Negative thoughts, words and attitude bring up negative and unhappy moods and actions. When the mind is negative, poisons are released into the blood, which cause more unhappiness and negativity. This is the way to failure, frustration and disappointment.

Practical Instructions

In order to turn the mind toward the positive, inner work and training are required. Attitude and thoughts do not change overnight.

Read about this subject, think about its benefits and persuade yourself to try it. The power of thoughts is a mighty power that is always shaping our life. This shaping is usually done subconsciously, but it is possible to make the process a conscious one. Even if the idea seems strange give it a try, as you have nothing to lose, but only to gain. Ignore what others might say or think about you, if they discover that you are changing the way you think.

Always visualize only favorable and beneficial situations. Use positive words in your inner dialogues or when talking with others. Smile a little more, as this helps to think positively. Disregard any feelings of laziness or a desire to quit. If you persevere, you will transform the way your mind thinks.

Once a negative thought enters your mind, you have to be aware of it and endeavor to replace it with a constructive one. The negative thought will try again to enter your mind, and then you have to replace it again with a positive one. It is as if there are two pictures in front of you, and you choose to look at one of them and disregard the other. Persistence will eventually teach your mind to think positively and ignore negative thoughts.

In case you feel any inner resistance when replacing negative thoughts with positive ones, do not give up, but keep looking only at the beneficial, good and happy thoughts in your mind.

It does not matter what your circumstances are at the present moment. Think positively, expect only favorable results and situations, and circumstances will change accordingly. It may take some time for the changes to take place, but eventually they do.

Monday, May 9, 2011

day 69- more on service

Serving others by listening and sharing my learning and experience has been vital in motivating me to stay on course.

From the LDS twelve step program:

Step 12 (cont.) SERVICE

President Ezra Taft Benson taught: "Men and women who turn their lives over to God will discover that He can make a lot more out of their lives than they can. He will deepen their joys, expand their vision, quicken their minds, strengthen their muscles, lift their spirits, multiply their blessings, increase their opportunities, comfort their souls, raise up friends, and pour out peace. Whoever will lose his life in the service of God will find eternal life" ("Jesus Christ—Gifts and Expectations," Ensign, Dec. 1988, 4). Be prayerful as you consider ways to serve, seeking always to be led by the Holy Ghost. If you are willing, you will find many opportunities to share the spiritual principles you have learned. You will find ways to share your testimony with others and opportunities to serve them in many other ways. As you serve others, you will maintain humility by focusing on the gospel principles and practices you have learned. Only then can you be assured that your motives and inspiration are good. Be sure to give freely, not expecting a particular result.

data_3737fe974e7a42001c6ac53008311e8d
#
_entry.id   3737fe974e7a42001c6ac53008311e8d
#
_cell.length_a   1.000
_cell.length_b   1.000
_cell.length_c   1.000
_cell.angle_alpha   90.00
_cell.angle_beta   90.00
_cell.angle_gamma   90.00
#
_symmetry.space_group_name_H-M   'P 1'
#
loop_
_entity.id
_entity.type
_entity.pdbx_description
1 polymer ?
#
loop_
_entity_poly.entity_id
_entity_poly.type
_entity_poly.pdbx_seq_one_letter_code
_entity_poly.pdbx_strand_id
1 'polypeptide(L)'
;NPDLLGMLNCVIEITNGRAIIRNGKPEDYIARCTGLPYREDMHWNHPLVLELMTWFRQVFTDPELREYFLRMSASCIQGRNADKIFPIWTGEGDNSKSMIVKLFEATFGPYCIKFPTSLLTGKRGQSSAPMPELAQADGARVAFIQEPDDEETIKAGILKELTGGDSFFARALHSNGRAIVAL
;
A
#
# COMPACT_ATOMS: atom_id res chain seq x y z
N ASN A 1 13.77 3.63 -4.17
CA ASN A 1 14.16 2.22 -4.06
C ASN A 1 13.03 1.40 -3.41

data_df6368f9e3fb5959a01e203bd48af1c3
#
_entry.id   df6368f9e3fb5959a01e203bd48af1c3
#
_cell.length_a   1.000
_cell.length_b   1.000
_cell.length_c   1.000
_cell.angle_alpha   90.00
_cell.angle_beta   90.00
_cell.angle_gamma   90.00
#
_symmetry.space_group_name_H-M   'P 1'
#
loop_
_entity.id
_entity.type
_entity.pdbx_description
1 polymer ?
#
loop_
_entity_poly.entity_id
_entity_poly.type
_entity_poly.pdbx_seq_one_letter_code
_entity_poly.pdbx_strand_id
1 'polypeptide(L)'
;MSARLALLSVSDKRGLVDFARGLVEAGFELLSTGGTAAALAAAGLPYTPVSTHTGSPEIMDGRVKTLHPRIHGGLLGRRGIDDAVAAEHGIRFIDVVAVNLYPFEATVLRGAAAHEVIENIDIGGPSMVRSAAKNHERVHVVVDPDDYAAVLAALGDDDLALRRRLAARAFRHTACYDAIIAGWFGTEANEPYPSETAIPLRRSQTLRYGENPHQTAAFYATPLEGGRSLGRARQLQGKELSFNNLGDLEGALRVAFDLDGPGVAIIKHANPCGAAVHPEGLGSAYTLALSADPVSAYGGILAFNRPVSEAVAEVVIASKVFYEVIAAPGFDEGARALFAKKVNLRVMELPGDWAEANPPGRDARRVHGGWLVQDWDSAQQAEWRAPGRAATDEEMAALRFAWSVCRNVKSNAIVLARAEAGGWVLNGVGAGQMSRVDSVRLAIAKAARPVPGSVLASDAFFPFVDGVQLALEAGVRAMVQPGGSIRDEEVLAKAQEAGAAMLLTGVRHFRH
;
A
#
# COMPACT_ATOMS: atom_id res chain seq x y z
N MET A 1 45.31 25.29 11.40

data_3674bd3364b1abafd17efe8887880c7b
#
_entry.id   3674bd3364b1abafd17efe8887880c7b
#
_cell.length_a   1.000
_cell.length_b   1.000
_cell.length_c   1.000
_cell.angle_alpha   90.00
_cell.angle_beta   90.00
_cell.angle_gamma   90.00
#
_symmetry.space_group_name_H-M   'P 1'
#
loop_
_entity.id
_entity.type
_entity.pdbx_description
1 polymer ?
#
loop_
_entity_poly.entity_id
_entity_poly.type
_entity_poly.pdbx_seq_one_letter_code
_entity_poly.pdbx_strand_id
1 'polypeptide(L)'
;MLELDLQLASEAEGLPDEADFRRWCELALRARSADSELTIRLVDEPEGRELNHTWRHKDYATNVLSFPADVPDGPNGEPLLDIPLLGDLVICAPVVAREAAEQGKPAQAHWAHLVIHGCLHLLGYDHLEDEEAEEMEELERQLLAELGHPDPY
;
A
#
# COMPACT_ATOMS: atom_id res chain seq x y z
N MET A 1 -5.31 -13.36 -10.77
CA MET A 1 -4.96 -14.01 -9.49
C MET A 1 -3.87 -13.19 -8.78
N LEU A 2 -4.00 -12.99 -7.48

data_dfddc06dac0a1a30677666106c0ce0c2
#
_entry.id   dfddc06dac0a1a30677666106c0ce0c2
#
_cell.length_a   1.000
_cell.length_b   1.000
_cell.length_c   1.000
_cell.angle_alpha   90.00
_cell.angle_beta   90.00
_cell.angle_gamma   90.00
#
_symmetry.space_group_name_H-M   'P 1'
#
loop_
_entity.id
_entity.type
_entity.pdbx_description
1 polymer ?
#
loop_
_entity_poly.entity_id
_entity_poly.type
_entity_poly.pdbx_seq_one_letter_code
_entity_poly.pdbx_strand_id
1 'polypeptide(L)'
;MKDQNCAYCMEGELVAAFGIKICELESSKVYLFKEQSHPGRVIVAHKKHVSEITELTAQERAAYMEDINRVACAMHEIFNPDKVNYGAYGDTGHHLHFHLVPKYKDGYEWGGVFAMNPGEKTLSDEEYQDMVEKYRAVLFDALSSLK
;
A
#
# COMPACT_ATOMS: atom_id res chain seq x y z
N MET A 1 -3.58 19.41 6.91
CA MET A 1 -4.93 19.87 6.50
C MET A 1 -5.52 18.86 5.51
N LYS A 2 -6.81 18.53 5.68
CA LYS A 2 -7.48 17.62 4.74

Serve others who struggle with addiction by sharing the principles of recovery; apply these principles in all aspects of life The LDS Family Services Addiction Recovery Program offers great opportunities for service. You can serve others by attending meetings and sharing your experience, faith, and hope. You can support others and strengthen them. As you have practiced the principles of the gospel, you have learned that the Atonement applies in every aspect of life. President Boyd K. Packer of the Quorum of the Twelve Apostles testified: "For some reason we think the Atonement of Christ applies only at the end of mortal life to redemption from the Fall, from spiritual death. It is much more than that. It is an ever- present power to call upon in everyday life. When we are racked or harrowed up or tormented by guilt or burdened with grief, He can heal us" (in Conference Report, Apr. 2001, 28; or Ensign, May 2001, 23). You can share this message with others through your example and your words of encouragement. When you meet people throughout the day, greet them with a smile. Show gratitude for what they do. When opportunities arise, bear testimony of the hope that comes through the Atonement of Jesus Christ.

Friday, May 6, 2011

Day 66- I can’t believe it might happen again.